Love is one of the guiding principles of the human condition. Things have been done in the name of love – both great things and evil things – that defy explanation, or rationalization. Love is what love is, and when it comes down like a ton of bricks there is nothing you can do except be buried in it.
Come on, admit it – what is the first thing that comes into your head when the issue of “romantic love” is invoked? The deathless (if you can call it that) Romeo and Juliet, isn’t it? But yet, remember the envoi from that play –
For never was there a tale of more woe
Than that of Juliet, and her Romeo.
It isn’t a love story, except in the shallowest of ways. It’s a story of two unformed teenagers and their infatuation and obsession with one another. This is something that ends badly for literally everybody, starting with the two young lovers themselves – and yet this is the ultimate romantic thing, something that is as firmly attached to the idea of romance as are red roses and chocolates and Valentine’s day (yes, I know. They’re just as shallowly symbolic…)
But there are many kinds of love out there….
Read the rest at Book View Cafe HERE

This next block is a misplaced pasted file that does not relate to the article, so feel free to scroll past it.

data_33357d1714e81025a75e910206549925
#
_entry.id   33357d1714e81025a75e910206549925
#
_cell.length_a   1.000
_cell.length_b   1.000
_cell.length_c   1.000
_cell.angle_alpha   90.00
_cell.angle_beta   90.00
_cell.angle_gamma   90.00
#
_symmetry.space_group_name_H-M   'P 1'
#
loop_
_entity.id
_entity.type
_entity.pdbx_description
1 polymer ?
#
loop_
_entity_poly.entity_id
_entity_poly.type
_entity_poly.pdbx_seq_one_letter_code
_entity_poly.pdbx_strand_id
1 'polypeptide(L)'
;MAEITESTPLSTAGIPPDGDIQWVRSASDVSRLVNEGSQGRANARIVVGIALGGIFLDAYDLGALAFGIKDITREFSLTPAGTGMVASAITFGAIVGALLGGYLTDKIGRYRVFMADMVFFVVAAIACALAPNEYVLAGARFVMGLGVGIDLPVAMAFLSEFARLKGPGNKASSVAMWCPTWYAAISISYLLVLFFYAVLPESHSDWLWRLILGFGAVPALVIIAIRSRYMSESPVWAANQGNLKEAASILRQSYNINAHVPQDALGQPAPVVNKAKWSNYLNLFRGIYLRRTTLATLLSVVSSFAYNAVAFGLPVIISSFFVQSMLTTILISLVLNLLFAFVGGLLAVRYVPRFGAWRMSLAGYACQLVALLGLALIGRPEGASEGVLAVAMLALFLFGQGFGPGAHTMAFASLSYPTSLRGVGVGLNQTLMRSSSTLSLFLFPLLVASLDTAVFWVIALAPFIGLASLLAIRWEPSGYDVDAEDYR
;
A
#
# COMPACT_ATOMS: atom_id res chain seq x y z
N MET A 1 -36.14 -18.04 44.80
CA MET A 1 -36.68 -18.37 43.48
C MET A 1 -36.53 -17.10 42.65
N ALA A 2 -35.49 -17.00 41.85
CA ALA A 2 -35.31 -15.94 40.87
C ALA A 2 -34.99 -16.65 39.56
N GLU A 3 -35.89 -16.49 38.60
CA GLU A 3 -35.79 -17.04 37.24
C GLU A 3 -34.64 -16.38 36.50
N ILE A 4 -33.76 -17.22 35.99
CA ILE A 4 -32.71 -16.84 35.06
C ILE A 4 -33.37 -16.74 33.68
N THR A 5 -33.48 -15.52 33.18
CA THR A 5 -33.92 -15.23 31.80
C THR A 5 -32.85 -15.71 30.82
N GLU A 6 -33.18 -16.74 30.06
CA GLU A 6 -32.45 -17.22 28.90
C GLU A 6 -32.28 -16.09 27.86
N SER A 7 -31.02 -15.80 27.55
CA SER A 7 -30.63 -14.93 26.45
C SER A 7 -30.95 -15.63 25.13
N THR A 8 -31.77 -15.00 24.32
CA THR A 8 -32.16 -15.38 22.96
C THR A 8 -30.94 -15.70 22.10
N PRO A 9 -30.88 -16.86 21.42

In the 19th-Century, there was a Chinese script, Nüshu, that only women could write.
When I first read of this, my imagination ran wild and I wrote a book at white heat, 200,000 words in less than four months. The book was ‘The Secrets of Jin-shei‘ and has been my most successful novel. It sold all over the world in 13 languages and more than a decade later, it still draws attention.
Authors are sometimes warned against writing about a culture not their own. I wasn’t overly concerned because the novel is a fantasy. But it was set in a country not unlike Imperial China and when a woman of Chinese heritage approached me at a reading I braced myself for a possible attack that I had dared write such a novel. But all she said was that she had loved the book, but then added ruefully “part of me wishes you were Chinese.”
Quote of the Day~~~~~
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